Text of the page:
That left the judicial route.

    [The case before the [Supreme Court] was brought by a group of Republican states, and as part of that case, the Trump administration is seeking to invalidate the entire Affordable Care Act, which passed in 2010 and became one of President Barack Obama’s most significant legislative victories…
    …The latest ACA suit was organized by Republican attorneys general in Texas and other states. When the Trump administration declined to defend the law, a coalition of Democratic-led states entered.
    The case began after the Republican-led Congress in 2017, unable to secure the votes to abolish the law, reduced to zero the penalty for a person not buying health insurance. Lawyers for the state of Texas argued that in doing so, Congress had removed the essential tax element that the Supreme Court had previously ruled made the program constitutional.
    A district judge in Texas agreed and said the entire law must fall. Eventually the Trump administration agreed with that assessment.]

    This past Monday, Attorney General William Barr argued in a private White House strategy session that it was bad politics to continue this quest in the midst of a global pandemic. It’s seems like unassailable advice.

    [The high court plans to hear arguments in the case later this year, and a decision may not come until 2021, well after the November election.]

    The Court’s ruling is unlikely to come down before the election in November, and that can cut both ways. On the plus side for Trump, he can remain consistent in his determination to destroy Obama’s signature achievement without worrying that anyone will actually have lost their health care coverage as a result when they go to the polls. On the other hand, every other part of this is a big negative for him.

    He won’t succeed in eliminating the Affordable Care Act in his first term, so he can’t run on that achievement. But everyone will know that he is still trying to accomplish it, and that his promises to preserve the most popular parts of the law ring hollow since he couldn’t come up with a successful plan even when the Republicans had the congressional power to do it.

    Meanwhile, the COVID-19 pandemic has thrown tens of millions of people into unemployment, so the demand for non-employer supplied health insurance is at an unprecedented high. The demand for health care services is also through the roof, and hospitals have been devastated by their inability to perform profit-making elective surgeries. they are in a terrible position to be treating millions of uninsured patients.

    If anything, the pandemic has exposed weaknesses in our health care delivery that lend support to rethinking the employer-based system. It’s time to be more ambitious rather than less.

    Trump’s basic argument comes down to this:

    [“We want to terminate health care under Obamacare,” Trump told reporters Wednesday, the last day for his administration to change its position in a Supreme Court case challenging the law. “Obamacare, we run it really well. . . . But running it great, it’s still lousy health care.”]

    He’s saying that his administration is doing “really well” at delivering people “lousy health care.” Never mind that he’s got that backwards, it’s still an admission that his performance is not good. The second phase of his argument is the exact same as the one he made during the effort to pass a replacement bill. He says he’ll maintain popular things like a ban on refusing plans for people with pre-existing conditions, but he and the Republicans could never discover a way to make private insurers provide unprofitable plans that didn’t also require healthy people to buy very profitable plans. If he can’t articulate a way around that problem, no one will have confidence that a total repeal of Obamacare won’t eliminate these protections.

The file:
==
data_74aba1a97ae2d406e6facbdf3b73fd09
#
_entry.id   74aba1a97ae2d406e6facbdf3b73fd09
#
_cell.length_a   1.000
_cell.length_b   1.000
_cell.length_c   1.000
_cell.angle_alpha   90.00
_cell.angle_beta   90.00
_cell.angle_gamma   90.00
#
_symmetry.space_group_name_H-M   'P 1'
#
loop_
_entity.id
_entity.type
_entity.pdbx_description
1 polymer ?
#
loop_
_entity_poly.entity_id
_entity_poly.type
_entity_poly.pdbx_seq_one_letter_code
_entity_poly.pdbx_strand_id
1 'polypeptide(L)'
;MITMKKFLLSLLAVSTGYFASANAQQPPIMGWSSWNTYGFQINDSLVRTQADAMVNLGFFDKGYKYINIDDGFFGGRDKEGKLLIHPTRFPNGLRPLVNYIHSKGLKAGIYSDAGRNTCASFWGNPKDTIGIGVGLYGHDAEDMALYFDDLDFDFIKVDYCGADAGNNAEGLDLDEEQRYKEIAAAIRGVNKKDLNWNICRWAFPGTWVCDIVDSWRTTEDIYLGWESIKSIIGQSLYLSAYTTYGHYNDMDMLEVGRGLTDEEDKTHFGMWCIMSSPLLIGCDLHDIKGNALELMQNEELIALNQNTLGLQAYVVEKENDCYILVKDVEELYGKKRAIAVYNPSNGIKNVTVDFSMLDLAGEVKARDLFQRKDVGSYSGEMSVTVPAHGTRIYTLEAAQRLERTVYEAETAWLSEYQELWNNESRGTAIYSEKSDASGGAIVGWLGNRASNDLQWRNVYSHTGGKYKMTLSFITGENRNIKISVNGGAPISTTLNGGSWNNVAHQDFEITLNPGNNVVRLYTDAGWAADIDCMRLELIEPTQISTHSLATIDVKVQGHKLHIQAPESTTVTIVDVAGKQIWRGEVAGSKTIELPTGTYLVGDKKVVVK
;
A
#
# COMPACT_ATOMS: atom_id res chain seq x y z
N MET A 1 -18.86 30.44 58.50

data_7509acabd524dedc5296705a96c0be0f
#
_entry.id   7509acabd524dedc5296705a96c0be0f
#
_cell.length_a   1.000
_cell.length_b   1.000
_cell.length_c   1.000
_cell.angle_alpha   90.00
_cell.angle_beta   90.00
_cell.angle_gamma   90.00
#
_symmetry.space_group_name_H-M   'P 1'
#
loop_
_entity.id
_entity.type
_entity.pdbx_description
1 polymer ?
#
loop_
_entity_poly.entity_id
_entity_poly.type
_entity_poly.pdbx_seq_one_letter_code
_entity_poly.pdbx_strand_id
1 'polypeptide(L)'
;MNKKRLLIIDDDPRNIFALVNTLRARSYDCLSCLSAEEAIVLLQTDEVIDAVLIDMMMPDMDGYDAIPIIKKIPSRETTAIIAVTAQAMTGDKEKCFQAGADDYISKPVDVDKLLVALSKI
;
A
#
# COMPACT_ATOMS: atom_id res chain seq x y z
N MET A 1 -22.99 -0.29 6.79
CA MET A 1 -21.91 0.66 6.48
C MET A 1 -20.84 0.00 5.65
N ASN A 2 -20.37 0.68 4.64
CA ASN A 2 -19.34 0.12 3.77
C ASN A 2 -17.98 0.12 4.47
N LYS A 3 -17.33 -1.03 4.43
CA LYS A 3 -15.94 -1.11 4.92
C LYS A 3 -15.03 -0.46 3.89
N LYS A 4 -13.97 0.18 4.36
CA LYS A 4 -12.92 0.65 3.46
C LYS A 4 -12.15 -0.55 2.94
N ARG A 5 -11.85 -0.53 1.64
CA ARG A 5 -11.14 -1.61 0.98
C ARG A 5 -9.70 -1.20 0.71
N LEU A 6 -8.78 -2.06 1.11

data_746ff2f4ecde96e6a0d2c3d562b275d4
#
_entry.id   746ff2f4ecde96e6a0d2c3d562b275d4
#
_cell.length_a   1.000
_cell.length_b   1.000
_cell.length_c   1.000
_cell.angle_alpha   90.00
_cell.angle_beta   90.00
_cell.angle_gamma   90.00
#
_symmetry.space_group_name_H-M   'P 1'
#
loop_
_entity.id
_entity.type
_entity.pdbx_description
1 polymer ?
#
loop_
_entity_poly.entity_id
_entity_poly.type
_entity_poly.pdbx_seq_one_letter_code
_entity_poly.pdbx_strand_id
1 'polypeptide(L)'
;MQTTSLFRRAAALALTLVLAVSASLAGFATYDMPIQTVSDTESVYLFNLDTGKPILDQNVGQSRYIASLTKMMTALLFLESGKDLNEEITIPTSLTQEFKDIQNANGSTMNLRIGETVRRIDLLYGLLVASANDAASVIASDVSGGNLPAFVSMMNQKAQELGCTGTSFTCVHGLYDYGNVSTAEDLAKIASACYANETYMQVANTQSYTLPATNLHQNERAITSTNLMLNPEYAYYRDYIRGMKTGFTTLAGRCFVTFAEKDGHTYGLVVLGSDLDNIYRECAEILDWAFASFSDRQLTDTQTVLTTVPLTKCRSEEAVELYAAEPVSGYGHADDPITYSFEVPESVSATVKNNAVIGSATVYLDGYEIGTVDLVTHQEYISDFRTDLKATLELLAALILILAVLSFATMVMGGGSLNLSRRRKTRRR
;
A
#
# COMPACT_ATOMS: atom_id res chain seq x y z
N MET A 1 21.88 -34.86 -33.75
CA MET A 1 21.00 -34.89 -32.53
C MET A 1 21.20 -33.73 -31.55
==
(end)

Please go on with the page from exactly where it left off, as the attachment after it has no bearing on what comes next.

In any case, Trump did not take William Barr’s advice, and the administration is still going to argue before the Supreme Court that the entire Affordable Care Act should be scrapped. People will not know the outcome before they vote, but they’ll know that it’s possible that the conservative Supreme Court will side with Trump, and they’ll want some confidence that the next administration has a plan in place if that’s the outcome.

    This obviously boosts health care as a topic of interest to the electorate, and that’s exactly what Trump does not want.

    [Trump has been mask averse for weeks. Within minutes of the CDC announcing its updated mask recommendations, he said, “I don’t think that I’m going to be doing it.”
    Trump has told advisers that he believes wearing one would “send the wrong message,” according to one administration and two campaign officials not authorized to publicly discuss private conversations. The president said doing so would make it seem like he is preoccupied with health instead of focused on reopening the nation’s economy — which his aides believe is the key to his reelection chances.]

    Trump believes that his reelection depends on the electorate placing economic anxieties over anxieties about living or dying. If that’s his assessment, then he should be doing whatever he can to calm people’s health care anxieties.

    Enrollment in Obamacare marketplace plans declined somewhat during Trump’s term, with the drop largely attributed to high employment levels where people were obtaining coverage through their new jobs. That trend has obviously been reversed.

    The job for Joe Biden is straightforward. By his own admission, Trump is delivering “lousy health care” and he’s trying to eliminate subsidized health care coverage for millions of people at a time when millions have lost their employer-provided plans along with their jobs. Anyone with a preexisting condition will have difficulty getting a new plan if the Affordable Care Act is scrapped by the Supreme Court. Other protections, like being able to keep your child on your plan until they’re 26, will also go away.

    When you add this to Trump’s terrible performance on the COVID-19 pandemic, it’s a very strong case for replacing the president.

    Trump should have listened to William Barr. If he wants people to be less stressed about health care, he shouldn’t be trying to take away people’s insurance. That ought to be a no-brainer.